“An artist’s concentration is such that certain details will suddenly bear, unexpectedly, a full sense of existence. A hat, an ear, a phrase.”
Let’s go back to Susan Griffin, and another passage from Eros of the Everyday. I know I’ve quoted it before and probably will again. In it she talks about a friend who has lost her apartment, her partner, and she has been weeping. As one does in times of loss. They also joke: about getting back “to the serious things” like “who does the shopping.”
“And then we laugh again because everyone knows that who does the shopping is just a detail, and all that loss is the serious thing. But is this really so? For loss is experienced through detail, when, for instance, one shops alone if before one shopped for the night’s food with a lover.”
For loss is experienced through detail. The fullness of life can be captured in a detail, well-rendered. Details can haunt. Once shared, the details of our truth move out beyond us, and resonate into future lives in ways we can only imagine. It is worth our persistence and it worth our bravery.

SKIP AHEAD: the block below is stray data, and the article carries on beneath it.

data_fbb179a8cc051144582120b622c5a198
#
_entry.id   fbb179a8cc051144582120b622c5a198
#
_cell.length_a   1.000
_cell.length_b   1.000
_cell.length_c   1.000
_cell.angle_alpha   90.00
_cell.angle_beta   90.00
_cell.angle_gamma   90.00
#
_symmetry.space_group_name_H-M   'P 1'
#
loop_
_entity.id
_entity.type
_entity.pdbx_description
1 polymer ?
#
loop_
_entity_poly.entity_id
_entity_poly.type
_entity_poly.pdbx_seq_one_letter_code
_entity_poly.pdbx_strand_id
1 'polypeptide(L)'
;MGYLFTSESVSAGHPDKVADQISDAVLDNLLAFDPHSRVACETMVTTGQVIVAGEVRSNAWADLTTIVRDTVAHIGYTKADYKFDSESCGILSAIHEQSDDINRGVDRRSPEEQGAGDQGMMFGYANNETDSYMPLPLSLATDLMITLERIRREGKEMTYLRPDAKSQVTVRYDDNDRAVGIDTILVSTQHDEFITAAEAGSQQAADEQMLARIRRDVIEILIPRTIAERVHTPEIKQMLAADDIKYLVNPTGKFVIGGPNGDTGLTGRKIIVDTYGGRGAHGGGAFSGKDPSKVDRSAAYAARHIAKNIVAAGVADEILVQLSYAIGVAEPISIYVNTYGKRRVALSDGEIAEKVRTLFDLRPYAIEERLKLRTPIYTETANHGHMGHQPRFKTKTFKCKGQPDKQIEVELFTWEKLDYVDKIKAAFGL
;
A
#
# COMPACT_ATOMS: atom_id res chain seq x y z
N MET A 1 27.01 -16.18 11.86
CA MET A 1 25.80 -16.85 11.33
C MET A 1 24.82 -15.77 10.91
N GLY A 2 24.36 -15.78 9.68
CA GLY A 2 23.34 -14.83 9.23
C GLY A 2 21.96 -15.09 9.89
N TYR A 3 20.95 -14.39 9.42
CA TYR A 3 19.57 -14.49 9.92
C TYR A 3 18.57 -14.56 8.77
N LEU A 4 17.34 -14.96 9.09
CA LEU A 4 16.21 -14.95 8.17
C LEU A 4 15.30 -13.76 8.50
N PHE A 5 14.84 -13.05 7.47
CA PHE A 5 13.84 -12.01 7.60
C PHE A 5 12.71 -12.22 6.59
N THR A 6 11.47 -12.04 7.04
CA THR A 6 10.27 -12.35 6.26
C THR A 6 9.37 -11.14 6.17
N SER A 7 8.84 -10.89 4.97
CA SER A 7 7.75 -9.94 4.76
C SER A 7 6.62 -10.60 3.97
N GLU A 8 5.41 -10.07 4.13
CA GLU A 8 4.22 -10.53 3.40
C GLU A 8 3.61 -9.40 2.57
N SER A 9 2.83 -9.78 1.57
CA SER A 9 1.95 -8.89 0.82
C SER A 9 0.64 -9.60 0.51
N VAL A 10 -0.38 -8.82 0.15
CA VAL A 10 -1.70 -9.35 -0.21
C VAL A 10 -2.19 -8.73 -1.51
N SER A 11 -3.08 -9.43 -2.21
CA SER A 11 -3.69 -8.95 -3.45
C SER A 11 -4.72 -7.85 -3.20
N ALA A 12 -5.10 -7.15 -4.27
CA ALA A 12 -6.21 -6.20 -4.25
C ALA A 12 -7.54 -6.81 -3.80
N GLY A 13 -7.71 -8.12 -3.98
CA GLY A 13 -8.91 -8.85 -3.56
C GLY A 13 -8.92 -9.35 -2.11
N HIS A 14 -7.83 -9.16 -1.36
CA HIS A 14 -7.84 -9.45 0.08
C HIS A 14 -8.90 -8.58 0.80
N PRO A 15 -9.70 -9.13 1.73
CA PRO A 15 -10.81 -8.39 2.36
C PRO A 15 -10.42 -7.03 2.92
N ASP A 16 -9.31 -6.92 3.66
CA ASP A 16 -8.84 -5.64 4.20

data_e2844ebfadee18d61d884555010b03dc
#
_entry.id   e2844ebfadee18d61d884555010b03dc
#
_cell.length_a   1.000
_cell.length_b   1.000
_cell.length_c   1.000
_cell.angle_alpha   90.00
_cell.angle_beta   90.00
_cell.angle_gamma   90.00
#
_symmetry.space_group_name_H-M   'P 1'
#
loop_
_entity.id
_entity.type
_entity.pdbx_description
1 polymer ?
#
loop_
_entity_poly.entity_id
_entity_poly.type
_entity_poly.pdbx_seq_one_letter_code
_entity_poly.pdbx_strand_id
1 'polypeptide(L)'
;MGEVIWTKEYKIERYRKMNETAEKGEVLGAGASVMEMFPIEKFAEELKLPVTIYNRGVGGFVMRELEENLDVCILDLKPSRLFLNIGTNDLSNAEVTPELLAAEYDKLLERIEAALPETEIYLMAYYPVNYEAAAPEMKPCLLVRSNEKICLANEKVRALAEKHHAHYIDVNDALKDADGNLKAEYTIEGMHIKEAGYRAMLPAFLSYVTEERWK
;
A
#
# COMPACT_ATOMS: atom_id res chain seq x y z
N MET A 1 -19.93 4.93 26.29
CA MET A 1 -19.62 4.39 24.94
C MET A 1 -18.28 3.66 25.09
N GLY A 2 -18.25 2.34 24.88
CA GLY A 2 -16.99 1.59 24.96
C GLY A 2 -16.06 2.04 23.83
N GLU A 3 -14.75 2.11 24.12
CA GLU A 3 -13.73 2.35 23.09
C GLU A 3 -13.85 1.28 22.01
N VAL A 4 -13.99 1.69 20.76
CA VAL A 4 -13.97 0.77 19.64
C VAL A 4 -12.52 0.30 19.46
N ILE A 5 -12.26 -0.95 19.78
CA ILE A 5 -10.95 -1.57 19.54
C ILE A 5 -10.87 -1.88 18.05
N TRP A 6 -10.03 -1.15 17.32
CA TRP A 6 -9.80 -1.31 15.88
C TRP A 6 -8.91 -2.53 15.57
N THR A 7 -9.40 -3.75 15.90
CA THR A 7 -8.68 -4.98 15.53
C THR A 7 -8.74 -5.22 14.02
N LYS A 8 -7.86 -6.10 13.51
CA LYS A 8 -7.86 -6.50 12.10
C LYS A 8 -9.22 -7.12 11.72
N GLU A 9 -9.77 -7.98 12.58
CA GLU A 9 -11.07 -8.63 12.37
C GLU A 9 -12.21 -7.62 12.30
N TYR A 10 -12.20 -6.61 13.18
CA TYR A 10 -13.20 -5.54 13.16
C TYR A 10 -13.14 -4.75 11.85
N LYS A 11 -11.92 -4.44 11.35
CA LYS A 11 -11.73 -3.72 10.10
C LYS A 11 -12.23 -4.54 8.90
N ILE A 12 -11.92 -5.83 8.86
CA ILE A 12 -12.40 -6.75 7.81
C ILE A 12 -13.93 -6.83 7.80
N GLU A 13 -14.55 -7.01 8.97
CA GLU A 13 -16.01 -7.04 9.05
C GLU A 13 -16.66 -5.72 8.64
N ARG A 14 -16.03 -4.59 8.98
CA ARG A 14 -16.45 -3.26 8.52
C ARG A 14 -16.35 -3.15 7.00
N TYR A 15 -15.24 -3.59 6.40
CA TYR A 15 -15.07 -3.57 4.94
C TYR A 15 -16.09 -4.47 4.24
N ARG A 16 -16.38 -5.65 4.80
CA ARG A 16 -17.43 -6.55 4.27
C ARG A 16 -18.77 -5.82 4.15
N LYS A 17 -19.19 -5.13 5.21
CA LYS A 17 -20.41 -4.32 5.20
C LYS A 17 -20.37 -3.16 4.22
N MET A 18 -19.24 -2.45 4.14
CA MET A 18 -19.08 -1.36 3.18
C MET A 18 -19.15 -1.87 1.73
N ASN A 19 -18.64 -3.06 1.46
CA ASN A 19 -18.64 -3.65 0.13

Years ago when I was writing my book about the possibility of a woman art forger, I remember reading about how a really good fake painting, for example, is difficult to discern immediately. But if you hang it on the wall and just live with it, the viewer starts to feel that there is something not quite right with it. Their intuition tells them that it’s off-kilter. And then one day, walking by, they see wherein the falseness lies, the incorrect details. There’s a moment when the viewer realizes it’s not an original. Suddenly, the falseness is very obvious. At other times, when coming upon a fake, the incorrect details in an art forgery are immediately visible to a discerning eye.
And now, for something different, though not entirely so, as I want to draw your attention to the sidebar (or below if you’re reading on a mobile device) and to my newest sponsor, who tells the truth regularly on her blog, Pickle Me This. It’s the blog that I’ve read for the longest amount of time without fail and Kerry Clare is firmly in the category – decent human being. Please do check it out and support her in supporting me. With thanks.